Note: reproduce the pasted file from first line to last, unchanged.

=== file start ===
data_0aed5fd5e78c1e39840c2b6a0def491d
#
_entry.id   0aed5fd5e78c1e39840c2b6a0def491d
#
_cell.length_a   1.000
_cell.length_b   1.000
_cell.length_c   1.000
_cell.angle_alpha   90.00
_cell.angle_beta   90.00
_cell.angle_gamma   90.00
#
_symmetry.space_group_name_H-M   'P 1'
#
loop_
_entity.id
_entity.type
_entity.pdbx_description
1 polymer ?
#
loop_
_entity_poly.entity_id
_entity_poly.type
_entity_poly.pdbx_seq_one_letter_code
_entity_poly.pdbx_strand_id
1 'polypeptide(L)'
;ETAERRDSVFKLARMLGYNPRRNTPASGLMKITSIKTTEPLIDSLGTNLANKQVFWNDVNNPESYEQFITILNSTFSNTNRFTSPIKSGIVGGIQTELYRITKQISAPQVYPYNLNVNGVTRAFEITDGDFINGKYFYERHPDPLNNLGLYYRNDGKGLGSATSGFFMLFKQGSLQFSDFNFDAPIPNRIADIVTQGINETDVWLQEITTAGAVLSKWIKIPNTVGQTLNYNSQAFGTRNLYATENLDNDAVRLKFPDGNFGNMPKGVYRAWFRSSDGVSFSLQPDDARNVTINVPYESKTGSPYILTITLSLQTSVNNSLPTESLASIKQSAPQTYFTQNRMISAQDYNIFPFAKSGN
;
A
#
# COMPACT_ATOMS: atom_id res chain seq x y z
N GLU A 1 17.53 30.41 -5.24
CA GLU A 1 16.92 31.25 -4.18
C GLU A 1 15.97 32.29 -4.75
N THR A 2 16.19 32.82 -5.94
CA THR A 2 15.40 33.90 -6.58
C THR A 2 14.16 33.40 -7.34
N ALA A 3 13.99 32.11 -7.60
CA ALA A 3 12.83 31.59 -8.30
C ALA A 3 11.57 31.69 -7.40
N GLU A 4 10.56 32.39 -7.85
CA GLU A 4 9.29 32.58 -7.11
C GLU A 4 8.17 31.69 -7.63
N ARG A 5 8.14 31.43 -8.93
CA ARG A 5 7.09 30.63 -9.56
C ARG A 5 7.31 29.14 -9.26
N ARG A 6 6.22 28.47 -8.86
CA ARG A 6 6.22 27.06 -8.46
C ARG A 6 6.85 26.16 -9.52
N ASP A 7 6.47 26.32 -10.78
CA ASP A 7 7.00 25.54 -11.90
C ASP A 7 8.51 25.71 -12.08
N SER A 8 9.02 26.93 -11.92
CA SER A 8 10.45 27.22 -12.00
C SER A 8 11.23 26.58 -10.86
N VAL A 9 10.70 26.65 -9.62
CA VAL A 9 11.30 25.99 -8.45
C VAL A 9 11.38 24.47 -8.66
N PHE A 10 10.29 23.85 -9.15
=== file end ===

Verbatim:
data_0aed5fd5e78c1e39840c2b6a0def491d
#
_entry.id   0aed5fd5e78c1e39840c2b6a0def491d
#
_cell.length_a   1.000
_cell.length_b   1.000
_cell.length_c   1.000
_cell.angle_alpha   90.00
_cell.angle_beta   90.00
_cell.angle_gamma   90.00
#
_symmetry.space_group_name_H-M   'P 1'
#
loop_
_entity.id
_entity.type
_entity.pdbx_description
1 polymer ?
#
loop_
_entity_poly.entity_id
_entity_poly.type
_entity_poly.pdbx_seq_one_letter_code
_entity_poly.pdbx_strand_id
1 'polypeptide(L)'
;ETAERRDSVFKLARMLGYNPRRNTPASGLMKITSIKTTEPLIDSLGTNLANKQVFWNDVNNPESYEQFITILNSTFSNTNRFTSPIKSGIVGGIQTELYRITKQISAPQVYPYNLNVNGVTRAFEITDGDFINGKYFYERHPDPLNNLGLYYRNDGKGLGSATSGFFMLFKQGSLQFSDFNFDAPIPNRIADIVTQGINETDVWLQEITTAGAVLSKWIKIPNTVGQTLNYNSQAFGTRNLYATENLDNDAVRLKFPDGNFGNMPKGVYRAWFRSSDGVSFSLQPDDARNVTINVPYESKTGSPYILTITLSLQTSVNNSLPTESLASIKQSAPQTYFTQNRMISAQDYNIFPFAKSGN
;
A
#
# COMPACT_ATOMS: atom_id res chain seq x y z
N GLU A 1 17.53 30.41 -5.24
CA GLU A 1 16.92 31.25 -4.18
C GLU A 1 15.97 32.29 -4.75
N THR A 2 16.19 32.82 -5.94
CA THR A 2 15.40 33.90 -6.58
C THR A 2 14.16 33.40 -7.34
N ALA A 3 13.99 32.11 -7.60
CA ALA A 3 12.83 31.59 -8.30
C ALA A 3 11.57 31.69 -7.40
N GLU A 4 10.56 32.39 -7.85
CA GLU A 4 9.29 32.58 -7.11
C GLU A 4 8.17 31.69 -7.63
N ARG A 5 8.14 31.43 -8.93
CA ARG A 5 7.09 30.63 -9.56
C ARG A 5 7.31 29.14 -9.26
N ARG A 6 6.22 28.47 -8.86
CA ARG A 6 6.22 27.06 -8.46
C ARG A 6 6.85 26.16 -9.52
N ASP A 7 6.47 26.32 -10.78
CA ASP A 7 7.00 25.54 -11.90
C ASP A 7 8.51 25.71 -12.08
N SER A 8 9.02 26.93 -11.92
CA SER A 8 10.45 27.22 -12.00
C SER A 8 11.23 26.58 -10.86
N VAL A 9 10.70 26.65 -9.62
CA VAL A 9 11.30 25.99 -8.45
C VAL A 9 11.38 24.47 -8.66
N PHE A 10 10.29 23.85 -9.15